Empathy in All and All in Empathy: Part 2
In Part 1 of this Blog series, Empathy in All and All in Empathy: Part 1 – How to Connect to Current Donors Through Empathic Storytelling we discussed how empathy helps promote action in your audience. When someone feels a connection to another person or mission, they are more likely to give of their time, talents, and treasures.
One of the best ways to draw out human connection, is through the telling of stories. In today’s digital age, we have never more been connected but also never more separate. While access to each other is at an all-time high, genuine connection may be more difficult. However, it is through similarities and empathy that we will be able to create our biggest impact as non-profit communicators and change makers. As non-profit professionals, it is our job to uncover these similarities to connect our communities.
Of course, with storytelling as my specialty, we will be using the power of story to help us brainstorm ways to discover new donors and supporters based on the stories you already have or may be collecting.
To get the ball rolling, start thinking of how you can share the story of someone your mission serves to others who are most likely to connect to it on a personal level. People who can relate to the people you serve are more likely to extend support to your organization, but you may have to do your homework and take the initiative to get your organization in front of them.
The first step to this is to identify the stories you already have within your mission. Which individuals have you already highlighted or featured as beneficiaries? Now, start to consider their community connections. Chances are good that if you’ve already developed a relationship with these individuals and collected their stories, they are already quite loyal to your mission and will be pleased to know their story can extend out to help promote even more awareness. That being said, please remember to get permission of those you serve before contacting anyone who may be in relation to them. Additionally, you may even consider asking them to join you in reaching out if the situation is appropriate.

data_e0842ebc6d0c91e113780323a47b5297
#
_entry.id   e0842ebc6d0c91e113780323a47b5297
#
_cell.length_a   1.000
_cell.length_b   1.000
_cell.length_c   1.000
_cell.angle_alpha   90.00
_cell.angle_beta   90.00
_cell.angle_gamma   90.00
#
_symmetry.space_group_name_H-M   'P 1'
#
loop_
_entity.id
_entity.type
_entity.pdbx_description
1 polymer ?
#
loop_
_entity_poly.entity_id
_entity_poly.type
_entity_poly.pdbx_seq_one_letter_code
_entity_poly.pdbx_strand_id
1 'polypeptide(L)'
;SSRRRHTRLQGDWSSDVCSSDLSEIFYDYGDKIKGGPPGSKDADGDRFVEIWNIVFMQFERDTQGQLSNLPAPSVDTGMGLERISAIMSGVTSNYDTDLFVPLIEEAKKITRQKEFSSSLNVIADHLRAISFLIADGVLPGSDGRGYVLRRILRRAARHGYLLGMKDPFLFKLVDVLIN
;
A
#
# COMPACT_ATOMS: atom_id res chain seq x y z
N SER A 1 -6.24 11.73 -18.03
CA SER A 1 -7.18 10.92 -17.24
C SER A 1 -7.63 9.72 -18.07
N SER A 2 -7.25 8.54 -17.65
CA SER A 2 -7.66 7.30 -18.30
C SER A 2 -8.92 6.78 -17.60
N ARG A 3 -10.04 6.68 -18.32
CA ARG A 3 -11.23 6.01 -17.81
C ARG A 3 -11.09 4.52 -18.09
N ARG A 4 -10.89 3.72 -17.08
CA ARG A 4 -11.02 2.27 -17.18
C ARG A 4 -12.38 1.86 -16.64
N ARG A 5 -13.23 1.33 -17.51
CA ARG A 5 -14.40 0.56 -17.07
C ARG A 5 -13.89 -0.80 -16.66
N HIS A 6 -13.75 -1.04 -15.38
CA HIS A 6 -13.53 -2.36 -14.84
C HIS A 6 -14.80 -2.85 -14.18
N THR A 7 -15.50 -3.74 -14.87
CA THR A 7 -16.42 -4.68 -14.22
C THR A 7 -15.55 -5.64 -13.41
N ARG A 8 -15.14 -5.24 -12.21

Here are five imaginative ways to discover new donors that may engage on an emotional and empathetic level based on your non-profit stories and missions.
- Find out where your story’s “character” went to school and contact that institution. Share that person’s story with them. There may be Facebook groups, websites, message boards, etc. where you can share the story. Getting your good work out to those people will automatically trigger an emotional response as ‘one of their own’ is helped by your work.
- Is the individual part of a religious affiliation? Where did they go to church? Again, there will likely be someone looking to help one of their fellow parishioners. Perhaps you’ll engage with a cleric they knew or become introduced to the good will of the congregation.
- Where did they grow up? Can you get a piece published in the local paper there? Can you get a spot on a local news channel? Local residents of may feel likely to help if they you are able to activate the emotional empathy response to a native in need. Besides, by contacting news outlets with done-for-you powerful stories, you are saving them work, giving them great content, and gaining more exposure for your mission!
- What did/do they do for work? Can you contact that firm or the industry leaders? Is there a corporate arm of the organization which might look kindly on helping you, knowing it’s their old employee you’re looking out for now? Could the company do an in-kind collection for you?
- What achievements do these individuals have behind them? Could these lead to other great giving organizations? Athletics team, sports or creative/artistic groups in the local area… etc.
These five basic questions are designed to help you think outside the box for your fundraising efforts. Empathetic engagement is already built into the system with this process because the human connection is already established. This method for brainstorming and can be repeated endlessly. It’s likely those five questions will lead your enquiries down unique directions for every individual and there is no end to how often you can take on these investigations to discover new donors.
At the end of the day, non-profits thrive on human connection and human connection thrives on non-profits.
Originally Published by bloomerang.co